1953 Major League Baseball All-Star Game
|Date||July 14, 1953|
American League - Casey Stengel (New York Yankees)|
National League - Charlie Dressen (Brooklyn Dodgers)
|Attendance||30,846 – Time of Game: 2:19|
|First pitch||Ted Williams|
|TV announcers||Jack Brickhouse and Mel Allen|
|Radio announcers||Al Helfer and Waite Hoyt|
The 1953 Major League Baseball All-Star Game was the 20th playing of the mid-summer classic between the All-Stars teams of the American League (AL) and National League (NL), the two leagues comprising Major League Baseball. The game was held on July 14, 1953 at Crosley Field in Cincinnati, Ohio, home of the Cincinnati Redlegs National League team. The team changed its name from Reds to Redlegs during the height of anti-communism in the United States.
From 1949 through 1952, manager Casey Stengel had taken the New York Yankees to four consecutive World Series titles, but this time turned on his fourth defeat in a row at the helm of the American League team.
Robin Roberts (NL) and Billy Pierce (AL) found themselves in a pitching duel during three innings of one-hit shutout ball, but they were not a factor in the decision. AL relievers Allie Reynolds (2), Mike Garcia (1) and Satchel Paige (2) combined to give up five runs to the NL hitters.
The NL attack was led by Enos Slaughter, who went 2-for-3 with two runs and an RBI, while Pee Wee Reese hit a single and a double and drove in two runs. Minnie Miñoso went 2-for-2 and drove in the only run for the AL team.
NL relievers Warren Spahn and Curt Simmons pitched two scoreless innings each and Murry Dickson allowed the only AL run in two innings of work. Spahn was the winning pitcher and Reynolds the loser, while Dickson earned the save.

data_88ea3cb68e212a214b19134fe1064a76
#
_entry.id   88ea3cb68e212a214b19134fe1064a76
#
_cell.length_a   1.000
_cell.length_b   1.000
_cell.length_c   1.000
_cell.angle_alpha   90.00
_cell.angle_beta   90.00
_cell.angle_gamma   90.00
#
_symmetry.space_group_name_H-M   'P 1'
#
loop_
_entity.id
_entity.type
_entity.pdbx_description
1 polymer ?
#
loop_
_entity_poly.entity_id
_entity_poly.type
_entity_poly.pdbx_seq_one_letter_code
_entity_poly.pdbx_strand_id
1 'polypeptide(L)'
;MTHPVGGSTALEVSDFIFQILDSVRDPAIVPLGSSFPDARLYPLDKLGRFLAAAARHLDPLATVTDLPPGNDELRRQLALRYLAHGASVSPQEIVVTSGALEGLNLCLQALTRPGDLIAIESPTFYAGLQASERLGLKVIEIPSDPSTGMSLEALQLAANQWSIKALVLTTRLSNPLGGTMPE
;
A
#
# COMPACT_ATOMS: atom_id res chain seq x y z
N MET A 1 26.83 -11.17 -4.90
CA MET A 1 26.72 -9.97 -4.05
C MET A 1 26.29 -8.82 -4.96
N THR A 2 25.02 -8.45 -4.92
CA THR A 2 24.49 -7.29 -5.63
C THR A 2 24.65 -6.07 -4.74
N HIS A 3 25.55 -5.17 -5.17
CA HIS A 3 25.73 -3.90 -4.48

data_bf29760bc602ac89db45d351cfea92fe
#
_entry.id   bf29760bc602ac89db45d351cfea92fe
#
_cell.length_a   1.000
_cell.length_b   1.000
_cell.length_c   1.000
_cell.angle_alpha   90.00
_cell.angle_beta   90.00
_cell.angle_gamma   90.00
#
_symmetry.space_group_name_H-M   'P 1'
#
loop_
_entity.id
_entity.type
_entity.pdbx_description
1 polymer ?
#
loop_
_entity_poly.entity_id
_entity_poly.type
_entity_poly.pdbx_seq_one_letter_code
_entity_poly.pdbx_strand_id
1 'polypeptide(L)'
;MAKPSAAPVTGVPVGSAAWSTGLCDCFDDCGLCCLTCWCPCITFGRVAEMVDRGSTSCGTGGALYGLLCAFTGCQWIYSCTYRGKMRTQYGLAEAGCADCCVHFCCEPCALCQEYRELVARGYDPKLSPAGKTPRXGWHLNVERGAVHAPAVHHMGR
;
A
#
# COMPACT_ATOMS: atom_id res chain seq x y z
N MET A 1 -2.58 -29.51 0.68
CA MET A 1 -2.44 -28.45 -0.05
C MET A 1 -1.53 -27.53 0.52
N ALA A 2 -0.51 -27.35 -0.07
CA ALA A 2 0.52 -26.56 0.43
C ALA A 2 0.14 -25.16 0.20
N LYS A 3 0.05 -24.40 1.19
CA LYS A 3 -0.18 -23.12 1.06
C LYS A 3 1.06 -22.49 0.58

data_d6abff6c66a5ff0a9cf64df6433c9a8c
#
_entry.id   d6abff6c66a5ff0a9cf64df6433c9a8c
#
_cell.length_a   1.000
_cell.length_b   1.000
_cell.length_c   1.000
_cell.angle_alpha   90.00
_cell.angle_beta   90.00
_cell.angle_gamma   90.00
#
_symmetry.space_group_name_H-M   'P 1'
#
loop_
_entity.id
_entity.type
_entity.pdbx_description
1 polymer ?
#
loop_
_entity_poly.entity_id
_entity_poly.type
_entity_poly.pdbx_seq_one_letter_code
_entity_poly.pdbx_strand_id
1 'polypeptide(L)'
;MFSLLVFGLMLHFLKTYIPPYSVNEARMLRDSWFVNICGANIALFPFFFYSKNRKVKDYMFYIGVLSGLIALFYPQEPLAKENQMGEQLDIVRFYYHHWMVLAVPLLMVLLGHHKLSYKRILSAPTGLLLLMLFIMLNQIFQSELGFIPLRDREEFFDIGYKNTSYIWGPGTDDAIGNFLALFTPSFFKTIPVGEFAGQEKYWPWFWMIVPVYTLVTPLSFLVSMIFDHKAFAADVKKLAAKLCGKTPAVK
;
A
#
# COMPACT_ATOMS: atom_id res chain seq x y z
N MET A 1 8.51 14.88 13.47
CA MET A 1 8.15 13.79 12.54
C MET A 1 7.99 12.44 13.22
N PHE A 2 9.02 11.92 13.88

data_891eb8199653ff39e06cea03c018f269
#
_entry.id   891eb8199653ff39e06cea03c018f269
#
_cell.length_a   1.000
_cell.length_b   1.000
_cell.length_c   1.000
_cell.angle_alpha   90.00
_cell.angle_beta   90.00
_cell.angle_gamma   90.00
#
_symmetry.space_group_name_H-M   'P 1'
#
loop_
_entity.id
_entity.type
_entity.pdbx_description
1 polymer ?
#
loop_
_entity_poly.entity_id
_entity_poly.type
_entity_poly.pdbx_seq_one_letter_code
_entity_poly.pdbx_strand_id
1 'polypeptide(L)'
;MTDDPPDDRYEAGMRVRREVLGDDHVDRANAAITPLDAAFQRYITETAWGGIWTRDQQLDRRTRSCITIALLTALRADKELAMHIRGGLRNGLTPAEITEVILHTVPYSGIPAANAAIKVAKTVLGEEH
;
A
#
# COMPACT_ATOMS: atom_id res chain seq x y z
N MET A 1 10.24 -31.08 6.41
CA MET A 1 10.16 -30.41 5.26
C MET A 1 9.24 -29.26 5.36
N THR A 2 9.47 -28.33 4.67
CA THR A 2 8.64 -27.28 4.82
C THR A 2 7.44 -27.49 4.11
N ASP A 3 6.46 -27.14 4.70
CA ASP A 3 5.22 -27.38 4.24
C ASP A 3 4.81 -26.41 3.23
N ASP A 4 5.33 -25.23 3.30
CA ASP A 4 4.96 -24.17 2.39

In one of the greatest defensive plays in All-Star Game history, Slaughter ran down a line-drive hit by Harvey Kuenn, making a diving, tumbling grab on the right field line.
The National League extended their winning-streak to four consecutive games, matching the previous record set by the American League from 1946 to 1949, After the game, the American League leads 12–8.
- The relief appearance by 46-year-old Satchel Paige in the eighth inning was an All-Star record for oldest pitcher in the contest.
- It was the first All-Star Game without a home run since 1944 at Forbes Field, and the third overall since 1938 at Crosley Field.
- Ted Williams threw out the ceremonial first pitch of the game just four days after being released from military service. Selected for the American League roster in the poll he did not play in the game. Williams signed a new contract with the Boston Red Sox and began working out with the club in late July.
|American League||National League|
|Billy Goodman||Boston Red Sox||2B||Pee Wee Reese||Brooklyn Dodgers||SS|
|Mickey Vernon||Washington Senators||1B||Red Schoendienst||St. Louis Cardinals||2B|
|Hank Bauer||New York Yankees||RF||Stan Musial||St. Louis Cardinals||LF|
|Mickey Mantle||New York Yankees||CF||Ted Kluszewski||Cincinnati Redlegs||1B|
|Al Rosen||Cleveland Indians||3B||Roy Campanella||Brooklyn Dodgers||C|
|Gus Zernial||Philadelphia Athletics||LF||Eddie Mathews||Milwaukee Braves||3B|
|Yogi Berra||New York Yankees||C||Gus Bell||Cincinnati Redlegs||CF|
|Chico Carrasquel||Chicago White Sox||SS||Enos Slaughter||St. Louis Cardinals||RF|
|Billy Pierce||Chicago White Sox||P||Robin Roberts||Philadelphia Phillies||P|
Players in italics have since been inducted into the National Baseball Hall of Fame.
|1953 American League All-Star Game roster|
|1953 National League All-Star Game roster|
|Home Plate||Jocko Conlan|
|First Base||Johnny Stevens|
|Second Base||Augie Donatelli|
|Third Base||Bill McKinley|
|Left Field||Larry Napp|
|Right Field||Bill Engeln|
|How the runs scored|
|NL||5th||Ashburn singled, Mathews scored, Slaughter to second; Reese singled, Slaughter scored, Ashburn to second||0||2|
|NL||7th||Reese doubled, Slaughter scored||0||3|
|NL||8th||Slaughter singled, Campanella scored, Snider to third; Dickson singled, Snider scored||0||5|
|AL||9th||Miñoso singled, Fain scored, Mize to second||1||5|
Play-by-play at Retrosheet